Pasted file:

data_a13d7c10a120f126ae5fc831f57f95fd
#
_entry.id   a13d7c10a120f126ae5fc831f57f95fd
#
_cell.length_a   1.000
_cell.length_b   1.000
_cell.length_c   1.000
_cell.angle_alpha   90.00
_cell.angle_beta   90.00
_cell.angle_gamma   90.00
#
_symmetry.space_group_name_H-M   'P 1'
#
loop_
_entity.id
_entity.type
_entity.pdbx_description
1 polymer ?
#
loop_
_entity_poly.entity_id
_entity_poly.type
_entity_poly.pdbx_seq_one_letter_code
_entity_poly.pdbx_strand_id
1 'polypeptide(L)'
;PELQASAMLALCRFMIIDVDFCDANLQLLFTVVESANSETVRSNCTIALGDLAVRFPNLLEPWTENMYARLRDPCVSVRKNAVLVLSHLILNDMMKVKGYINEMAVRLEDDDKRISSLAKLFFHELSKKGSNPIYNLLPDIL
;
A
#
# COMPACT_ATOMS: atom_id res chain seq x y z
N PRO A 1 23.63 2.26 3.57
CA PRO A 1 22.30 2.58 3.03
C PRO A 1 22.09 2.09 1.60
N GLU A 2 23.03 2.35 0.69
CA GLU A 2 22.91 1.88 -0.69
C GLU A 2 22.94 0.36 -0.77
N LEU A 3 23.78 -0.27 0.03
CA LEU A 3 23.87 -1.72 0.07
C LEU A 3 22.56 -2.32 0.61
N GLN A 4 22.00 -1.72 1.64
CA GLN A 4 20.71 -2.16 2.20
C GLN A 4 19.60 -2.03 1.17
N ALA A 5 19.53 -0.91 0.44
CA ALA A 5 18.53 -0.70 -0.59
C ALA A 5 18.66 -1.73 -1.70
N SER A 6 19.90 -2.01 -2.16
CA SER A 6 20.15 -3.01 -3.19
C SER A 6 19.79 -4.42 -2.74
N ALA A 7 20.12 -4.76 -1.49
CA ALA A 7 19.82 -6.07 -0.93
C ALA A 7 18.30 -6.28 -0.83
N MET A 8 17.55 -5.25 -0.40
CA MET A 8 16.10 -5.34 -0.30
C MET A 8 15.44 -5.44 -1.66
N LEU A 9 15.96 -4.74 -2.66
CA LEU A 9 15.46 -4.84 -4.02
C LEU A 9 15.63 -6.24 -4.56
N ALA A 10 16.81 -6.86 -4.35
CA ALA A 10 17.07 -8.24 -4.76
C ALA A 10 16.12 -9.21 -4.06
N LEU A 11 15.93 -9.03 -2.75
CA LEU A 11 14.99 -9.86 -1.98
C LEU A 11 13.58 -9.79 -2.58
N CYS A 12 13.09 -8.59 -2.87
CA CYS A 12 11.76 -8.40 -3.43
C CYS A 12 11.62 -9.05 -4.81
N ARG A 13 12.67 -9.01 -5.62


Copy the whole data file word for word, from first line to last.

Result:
data_a13d7c10a120f126ae5fc831f57f95fd
#
_entry.id   a13d7c10a120f126ae5fc831f57f95fd
#
_cell.length_a   1.000
_cell.length_b   1.000
_cell.length_c   1.000
_cell.angle_alpha   90.00
_cell.angle_beta   90.00
_cell.angle_gamma   90.00
#
_symmetry.space_group_name_H-M   'P 1'
#
loop_
_entity.id
_entity.type
_entity.pdbx_description
1 polymer ?
#
loop_
_entity_poly.entity_id
_entity_poly.type
_entity_poly.pdbx_seq_one_letter_code
_entity_poly.pdbx_strand_id
1 'polypeptide(L)'
;PELQASAMLALCRFMIIDVDFCDANLQLLFTVVESANSETVRSNCTIALGDLAVRFPNLLEPWTENMYARLRDPCVSVRKNAVLVLSHLILNDMMKVKGYINEMAVRLEDDDKRISSLAKLFFHELSKKGSNPIYNLLPDIL
;
A
#
# COMPACT_ATOMS: atom_id res chain seq x y z
N PRO A 1 23.63 2.26 3.57
CA PRO A 1 22.30 2.58 3.03
C PRO A 1 22.09 2.09 1.60
N GLU A 2 23.03 2.35 0.69
CA GLU A 2 22.91 1.88 -0.69
C GLU A 2 22.94 0.36 -0.77
N LEU A 3 23.78 -0.27 0.03
CA LEU A 3 23.87 -1.72 0.07
C LEU A 3 22.56 -2.32 0.61
N GLN A 4 22.00 -1.72 1.64
CA GLN A 4 20.71 -2.16 2.20
C GLN A 4 19.60 -2.03 1.17
N ALA A 5 19.53 -0.91 0.44
CA ALA A 5 18.53 -0.70 -0.59
C ALA A 5 18.66 -1.73 -1.70
N SER A 6 19.90 -2.01 -2.16
CA SER A 6 20.15 -3.01 -3.19
C SER A 6 19.79 -4.42 -2.74
N ALA A 7 20.12 -4.76 -1.49
CA ALA A 7 19.82 -6.07 -0.93
C ALA A 7 18.30 -6.28 -0.83
N MET A 8 17.55 -5.25 -0.40
CA MET A 8 16.10 -5.34 -0.30
C MET A 8 15.44 -5.44 -1.66
N LEU A 9 15.96 -4.74 -2.66
CA LEU A 9 15.46 -4.84 -4.02
C LEU A 9 15.63 -6.24 -4.56
N ALA A 10 16.81 -6.86 -4.35
CA ALA A 10 17.07 -8.24 -4.76
C ALA A 10 16.12 -9.21 -4.06
N LEU A 11 15.93 -9.03 -2.75
CA LEU A 11 14.99 -9.86 -1.98
C LEU A 11 13.58 -9.79 -2.58
N CYS A 12 13.09 -8.59 -2.87
CA CYS A 12 11.76 -8.40 -3.43
C CYS A 12 11.62 -9.05 -4.81
N ARG A 13 12.67 -9.01 -5.62